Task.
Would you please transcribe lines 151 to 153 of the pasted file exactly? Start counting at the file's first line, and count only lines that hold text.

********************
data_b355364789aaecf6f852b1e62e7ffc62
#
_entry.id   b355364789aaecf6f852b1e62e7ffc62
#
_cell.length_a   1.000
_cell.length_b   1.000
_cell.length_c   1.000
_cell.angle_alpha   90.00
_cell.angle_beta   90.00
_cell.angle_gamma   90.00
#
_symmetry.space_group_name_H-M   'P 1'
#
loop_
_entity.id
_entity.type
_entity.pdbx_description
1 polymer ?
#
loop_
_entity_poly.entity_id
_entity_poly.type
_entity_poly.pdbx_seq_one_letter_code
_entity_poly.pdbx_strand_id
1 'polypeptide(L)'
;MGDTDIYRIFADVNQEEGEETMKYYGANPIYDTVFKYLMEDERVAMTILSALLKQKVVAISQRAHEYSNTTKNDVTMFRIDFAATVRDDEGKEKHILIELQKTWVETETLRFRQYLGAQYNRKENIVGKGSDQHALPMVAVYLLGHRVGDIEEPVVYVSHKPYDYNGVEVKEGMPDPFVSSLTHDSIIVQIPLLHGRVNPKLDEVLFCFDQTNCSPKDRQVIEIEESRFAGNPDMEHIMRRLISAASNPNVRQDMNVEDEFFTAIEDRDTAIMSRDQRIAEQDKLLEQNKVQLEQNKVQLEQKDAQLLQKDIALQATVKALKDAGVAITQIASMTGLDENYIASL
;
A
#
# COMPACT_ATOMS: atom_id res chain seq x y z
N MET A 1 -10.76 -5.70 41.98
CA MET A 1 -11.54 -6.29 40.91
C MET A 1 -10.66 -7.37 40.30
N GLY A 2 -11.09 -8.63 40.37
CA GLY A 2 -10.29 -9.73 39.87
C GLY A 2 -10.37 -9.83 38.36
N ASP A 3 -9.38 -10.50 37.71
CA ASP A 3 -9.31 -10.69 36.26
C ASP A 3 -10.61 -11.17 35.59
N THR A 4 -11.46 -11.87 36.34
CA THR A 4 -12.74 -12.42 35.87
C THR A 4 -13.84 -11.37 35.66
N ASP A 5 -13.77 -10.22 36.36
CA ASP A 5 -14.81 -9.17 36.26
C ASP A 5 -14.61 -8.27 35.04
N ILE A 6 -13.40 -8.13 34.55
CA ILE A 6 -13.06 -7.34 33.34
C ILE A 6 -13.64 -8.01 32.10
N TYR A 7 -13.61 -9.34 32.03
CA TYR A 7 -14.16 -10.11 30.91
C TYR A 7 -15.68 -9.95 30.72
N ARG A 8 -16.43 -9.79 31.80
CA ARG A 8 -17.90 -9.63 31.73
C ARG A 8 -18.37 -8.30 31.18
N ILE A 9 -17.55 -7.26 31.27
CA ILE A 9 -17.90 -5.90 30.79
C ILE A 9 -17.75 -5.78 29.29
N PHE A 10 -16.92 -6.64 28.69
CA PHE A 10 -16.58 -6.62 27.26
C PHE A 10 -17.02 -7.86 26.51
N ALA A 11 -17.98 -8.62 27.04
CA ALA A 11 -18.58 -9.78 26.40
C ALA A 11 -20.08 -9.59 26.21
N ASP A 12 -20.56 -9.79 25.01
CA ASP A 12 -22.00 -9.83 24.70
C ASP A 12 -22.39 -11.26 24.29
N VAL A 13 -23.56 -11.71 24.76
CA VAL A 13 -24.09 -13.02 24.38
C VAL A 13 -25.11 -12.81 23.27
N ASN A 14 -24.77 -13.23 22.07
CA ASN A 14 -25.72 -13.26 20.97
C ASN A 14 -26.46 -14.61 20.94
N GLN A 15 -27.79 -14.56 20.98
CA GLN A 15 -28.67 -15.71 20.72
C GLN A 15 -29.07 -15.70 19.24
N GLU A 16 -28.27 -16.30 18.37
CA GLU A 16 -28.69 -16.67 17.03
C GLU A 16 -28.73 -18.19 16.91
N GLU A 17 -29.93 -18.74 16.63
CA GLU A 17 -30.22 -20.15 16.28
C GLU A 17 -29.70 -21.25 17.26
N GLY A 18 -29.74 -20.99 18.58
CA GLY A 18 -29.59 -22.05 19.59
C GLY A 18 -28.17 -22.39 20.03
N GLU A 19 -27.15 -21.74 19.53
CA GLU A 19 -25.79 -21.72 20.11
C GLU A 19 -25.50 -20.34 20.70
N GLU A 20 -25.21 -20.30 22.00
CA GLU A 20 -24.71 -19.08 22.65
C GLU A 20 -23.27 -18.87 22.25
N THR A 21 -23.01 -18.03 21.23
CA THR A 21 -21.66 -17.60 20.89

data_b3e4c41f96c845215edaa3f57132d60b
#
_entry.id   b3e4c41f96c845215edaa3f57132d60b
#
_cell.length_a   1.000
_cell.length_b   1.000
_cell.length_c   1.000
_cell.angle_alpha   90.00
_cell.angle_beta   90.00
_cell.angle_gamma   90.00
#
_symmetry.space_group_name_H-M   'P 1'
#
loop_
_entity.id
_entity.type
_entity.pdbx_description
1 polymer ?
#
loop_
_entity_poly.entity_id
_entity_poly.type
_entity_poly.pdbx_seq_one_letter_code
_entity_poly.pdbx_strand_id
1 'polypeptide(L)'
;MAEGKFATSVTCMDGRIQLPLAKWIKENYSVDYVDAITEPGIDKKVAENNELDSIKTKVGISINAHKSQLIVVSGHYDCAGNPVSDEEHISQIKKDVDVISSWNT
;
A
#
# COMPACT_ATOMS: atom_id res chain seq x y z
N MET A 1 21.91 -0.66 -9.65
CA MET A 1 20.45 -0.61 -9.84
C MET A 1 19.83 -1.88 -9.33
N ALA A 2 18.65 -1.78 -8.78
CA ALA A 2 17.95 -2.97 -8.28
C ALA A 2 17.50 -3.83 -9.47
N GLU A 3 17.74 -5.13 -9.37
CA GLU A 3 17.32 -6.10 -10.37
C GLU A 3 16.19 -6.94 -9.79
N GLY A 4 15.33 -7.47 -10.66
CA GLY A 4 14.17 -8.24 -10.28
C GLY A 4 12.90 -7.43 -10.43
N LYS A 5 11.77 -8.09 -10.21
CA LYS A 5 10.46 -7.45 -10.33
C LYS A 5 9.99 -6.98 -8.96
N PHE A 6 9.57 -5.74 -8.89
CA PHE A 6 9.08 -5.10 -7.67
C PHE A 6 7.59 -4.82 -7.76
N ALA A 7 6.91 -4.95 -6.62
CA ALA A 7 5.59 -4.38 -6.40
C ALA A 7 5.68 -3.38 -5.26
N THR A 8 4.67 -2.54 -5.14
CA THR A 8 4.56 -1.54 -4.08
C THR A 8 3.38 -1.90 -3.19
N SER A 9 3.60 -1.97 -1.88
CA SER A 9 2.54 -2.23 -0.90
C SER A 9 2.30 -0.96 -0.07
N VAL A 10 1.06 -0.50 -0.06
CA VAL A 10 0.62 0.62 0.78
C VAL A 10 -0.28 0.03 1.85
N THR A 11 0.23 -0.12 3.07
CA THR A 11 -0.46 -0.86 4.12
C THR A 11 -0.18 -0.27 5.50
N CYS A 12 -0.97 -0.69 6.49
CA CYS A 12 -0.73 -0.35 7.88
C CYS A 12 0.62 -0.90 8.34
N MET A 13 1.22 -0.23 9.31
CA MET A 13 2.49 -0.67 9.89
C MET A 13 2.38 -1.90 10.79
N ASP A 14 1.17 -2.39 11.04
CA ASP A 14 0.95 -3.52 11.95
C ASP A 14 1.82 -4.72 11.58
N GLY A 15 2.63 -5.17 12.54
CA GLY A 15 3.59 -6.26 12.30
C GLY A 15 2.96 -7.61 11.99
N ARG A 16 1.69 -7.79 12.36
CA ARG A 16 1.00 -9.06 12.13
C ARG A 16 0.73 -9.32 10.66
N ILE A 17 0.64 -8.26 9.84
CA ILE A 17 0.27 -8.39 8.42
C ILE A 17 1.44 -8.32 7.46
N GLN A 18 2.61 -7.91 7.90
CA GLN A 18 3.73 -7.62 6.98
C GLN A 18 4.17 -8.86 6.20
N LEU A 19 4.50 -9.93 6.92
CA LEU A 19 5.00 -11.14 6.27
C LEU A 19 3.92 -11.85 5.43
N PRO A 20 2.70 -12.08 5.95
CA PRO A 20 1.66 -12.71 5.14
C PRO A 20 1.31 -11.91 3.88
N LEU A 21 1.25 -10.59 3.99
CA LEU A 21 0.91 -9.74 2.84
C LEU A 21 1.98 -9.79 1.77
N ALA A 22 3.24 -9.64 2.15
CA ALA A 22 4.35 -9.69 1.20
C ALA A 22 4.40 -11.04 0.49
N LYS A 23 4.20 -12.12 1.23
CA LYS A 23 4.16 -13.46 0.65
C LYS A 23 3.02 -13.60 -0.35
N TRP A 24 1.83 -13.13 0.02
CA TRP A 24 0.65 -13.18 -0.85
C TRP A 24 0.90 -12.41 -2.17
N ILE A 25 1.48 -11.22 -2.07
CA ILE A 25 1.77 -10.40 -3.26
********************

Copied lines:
CA VAL A 10 0.62 0.62 0.78
C VAL A 10 -0.28 0.03 1.85
N THR A 11 0.23 -0.12 3.07